Skip to main content
  1. blog/

Denmark Diaries: Visit by my Parents

Last week I was a part-time student and full-time city guide: on the one hand, regular lectures started at the University of Copenhagen and on the other hand, my family was visiting Copenhagen.

As the first session of every university event usually consists largely of a presentation of the same, it was easy to combine the two: I went to the university in the morning to listen to general information about the Danish welfare state, the EU and diplomacy, and then explored the city. In addition to the classic sights (the Little Mermaid, Nyhavn, Christiania), the programme also included some less well-known activities: I think the view from the Vor Frelsers Kirke is quite spectacular (see last post) and we walked through the many small side streets in Christiania far away from “Pusher Street”.

We also took a day to drive to Humlebæk. This rather quiet little town north of Copenhagen is home to the Louisiana Museum of Modern Art (named not after the US state, but after a woman, Louise). The individual wings of the museum are magnificently situated in the hills that slope gently down to the sea, you have a fantastic view of the water and as far as Sweden and can take an incredibly relaxing stroll through the sculpture garden (see here, for example).

I haven’t really warmed to modern art yet - some things totally fascinate me, others I don’t understand at all and just walk past. That was also the case in Louisiana: I stopped for a long time at some of the Giacometti sculptures and kept getting stuck at the Nolde exhibition, but sometimes I just walked through an entire wing of the museum.

A few days before our visit, the “Riverbed” exhibition by Ólafur Éliasson had just opened in Louisiana: In one wing of the museum, Icelandic rubble and an artificial riverbed had been piled up several metres high. When you walk through the rubble, everything suddenly feels very calm - a very strange effect. (But again, I didn’t really understand it)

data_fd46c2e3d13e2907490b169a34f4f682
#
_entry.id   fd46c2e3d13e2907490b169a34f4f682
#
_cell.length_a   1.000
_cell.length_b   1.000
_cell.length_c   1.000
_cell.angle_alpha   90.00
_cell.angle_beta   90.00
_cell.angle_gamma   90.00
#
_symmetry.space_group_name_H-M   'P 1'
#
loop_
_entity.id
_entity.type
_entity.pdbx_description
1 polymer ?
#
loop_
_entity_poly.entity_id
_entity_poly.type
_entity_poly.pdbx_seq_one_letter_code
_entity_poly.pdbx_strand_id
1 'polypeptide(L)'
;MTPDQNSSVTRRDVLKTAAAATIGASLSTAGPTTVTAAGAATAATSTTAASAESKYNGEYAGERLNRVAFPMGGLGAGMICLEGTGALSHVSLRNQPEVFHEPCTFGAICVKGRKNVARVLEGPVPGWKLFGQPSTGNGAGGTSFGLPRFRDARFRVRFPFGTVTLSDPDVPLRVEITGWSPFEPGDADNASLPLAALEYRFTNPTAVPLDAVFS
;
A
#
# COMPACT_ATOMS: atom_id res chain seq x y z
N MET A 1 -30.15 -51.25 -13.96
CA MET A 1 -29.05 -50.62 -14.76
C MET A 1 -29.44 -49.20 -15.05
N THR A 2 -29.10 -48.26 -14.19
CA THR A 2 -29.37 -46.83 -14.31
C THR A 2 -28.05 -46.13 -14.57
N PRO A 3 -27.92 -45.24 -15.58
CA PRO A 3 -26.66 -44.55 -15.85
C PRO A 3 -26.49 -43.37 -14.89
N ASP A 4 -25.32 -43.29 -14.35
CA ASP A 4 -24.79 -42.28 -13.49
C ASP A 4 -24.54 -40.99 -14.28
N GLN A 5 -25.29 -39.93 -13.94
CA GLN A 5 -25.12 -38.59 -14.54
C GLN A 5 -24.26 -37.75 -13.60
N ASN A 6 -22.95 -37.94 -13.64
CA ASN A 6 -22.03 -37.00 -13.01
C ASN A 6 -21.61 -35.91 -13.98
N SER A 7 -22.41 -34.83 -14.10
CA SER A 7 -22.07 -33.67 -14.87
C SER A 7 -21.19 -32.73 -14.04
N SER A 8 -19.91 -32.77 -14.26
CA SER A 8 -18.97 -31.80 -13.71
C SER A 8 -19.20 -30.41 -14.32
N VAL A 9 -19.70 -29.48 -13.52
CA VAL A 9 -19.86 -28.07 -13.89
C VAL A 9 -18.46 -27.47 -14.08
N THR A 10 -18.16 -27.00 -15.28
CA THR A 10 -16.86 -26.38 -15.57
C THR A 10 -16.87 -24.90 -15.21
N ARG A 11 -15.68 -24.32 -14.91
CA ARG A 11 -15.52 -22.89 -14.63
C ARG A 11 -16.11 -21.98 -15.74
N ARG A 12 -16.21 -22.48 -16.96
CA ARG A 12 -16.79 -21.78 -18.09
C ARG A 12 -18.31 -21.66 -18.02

Riverbed by Ólafur Éliasson at the Louisiana Museum of Modern Art
Riverbed by Ólafur Éliasson at the Louisiana Museum of Modern Art

In addition to “Riverbed”, there were several other works by Éliasson that I found really exciting: for example, there were several films dealing with movement. In one of them, a van with a large mirrored windscreen on the side drives through Berlin and the camera follows it. You usually see the reflection of the city in the mirror in one part of the image and the “actual” city in another part - and there are always moments of amazement when you don’t know which part is which for a moment (or when the mirror starts to swing because the van starts moving, for example). Another film is about movements under the microscope in Éliasson’s Berlin studio - and here, too, it is always amazing when a person simply moves as normal, while all the other actors concentrate incredibly on every single detail of their movements. (In the end I also stayed longer with Éliasson’s books, his cookery book in particular was fascinating.)

In the end, we spent over 6 hours in Louisiana and simply couldn’t take in anything new. Our eyes had seen too much and while we had been looking forward to the museum shop in the morning, which was actually pretty great, we only spent a short time scurrying around in the evening and didn’t really feel like looking at any more things. I’ve never spent a whole day in a relaxed atmosphere in an art museum before - but it’s definitely worth repeating. (I’ve already bought my annual pass, as I’ve already decided that I’ll be back for another visit)